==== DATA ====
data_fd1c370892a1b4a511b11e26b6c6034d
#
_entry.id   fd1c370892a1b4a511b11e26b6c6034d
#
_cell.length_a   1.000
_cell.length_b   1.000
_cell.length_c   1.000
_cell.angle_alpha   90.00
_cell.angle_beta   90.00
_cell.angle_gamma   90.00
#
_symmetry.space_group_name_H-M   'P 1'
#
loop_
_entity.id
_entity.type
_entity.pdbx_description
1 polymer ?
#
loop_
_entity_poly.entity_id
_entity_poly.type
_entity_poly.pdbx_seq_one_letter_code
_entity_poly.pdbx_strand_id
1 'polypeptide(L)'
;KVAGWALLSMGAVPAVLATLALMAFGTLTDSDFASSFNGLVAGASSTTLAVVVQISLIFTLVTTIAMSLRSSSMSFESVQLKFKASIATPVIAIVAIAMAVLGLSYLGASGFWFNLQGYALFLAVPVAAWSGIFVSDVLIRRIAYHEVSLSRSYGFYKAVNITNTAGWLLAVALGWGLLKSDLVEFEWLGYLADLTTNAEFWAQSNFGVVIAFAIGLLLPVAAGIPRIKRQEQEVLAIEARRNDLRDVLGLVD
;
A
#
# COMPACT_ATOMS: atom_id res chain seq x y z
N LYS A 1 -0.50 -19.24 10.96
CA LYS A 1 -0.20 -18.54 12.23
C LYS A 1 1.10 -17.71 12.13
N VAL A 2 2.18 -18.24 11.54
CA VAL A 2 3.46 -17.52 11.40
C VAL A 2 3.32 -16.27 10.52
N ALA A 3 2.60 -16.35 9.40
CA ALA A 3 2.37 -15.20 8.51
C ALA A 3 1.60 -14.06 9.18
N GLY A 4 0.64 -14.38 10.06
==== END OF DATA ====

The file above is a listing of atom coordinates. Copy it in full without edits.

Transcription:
data_fd1c370892a1b4a511b11e26b6c6034d
#
_entry.id   fd1c370892a1b4a511b11e26b6c6034d
#
_cell.length_a   1.000
_cell.length_b   1.000
_cell.length_c   1.000
_cell.angle_alpha   90.00
_cell.angle_beta   90.00
_cell.angle_gamma   90.00
#
_symmetry.space_group_name_H-M   'P 1'
#
loop_
_entity.id
_entity.type
_entity.pdbx_description
1 polymer ?
#
loop_
_entity_poly.entity_id
_entity_poly.type
_entity_poly.pdbx_seq_one_letter_code
_entity_poly.pdbx_strand_id
1 'polypeptide(L)'
;KVAGWALLSMGAVPAVLATLALMAFGTLTDSDFASSFNGLVAGASSTTLAVVVQISLIFTLVTTIAMSLRSSSMSFESVQLKFKASIATPVIAIVAIAMAVLGLSYLGASGFWFNLQGYALFLAVPVAAWSGIFVSDVLIRRIAYHEVSLSRSYGFYKAVNITNTAGWLLAVALGWGLLKSDLVEFEWLGYLADLTTNAEFWAQSNFGVVIAFAIGLLLPVAAGIPRIKRQEQEVLAIEARRNDLRDVLGLVD
;
A
#
# COMPACT_ATOMS: atom_id res chain seq x y z
N LYS A 1 -0.50 -19.24 10.96
CA LYS A 1 -0.20 -18.54 12.23
C LYS A 1 1.10 -17.71 12.13
N VAL A 2 2.18 -18.24 11.54
CA VAL A 2 3.46 -17.52 11.40
C VAL A 2 3.32 -16.27 10.52
N ALA A 3 2.60 -16.35 9.40
CA ALA A 3 2.37 -15.20 8.51
C ALA A 3 1.60 -14.06 9.18
N GLY A 4 0.64 -14.38 10.06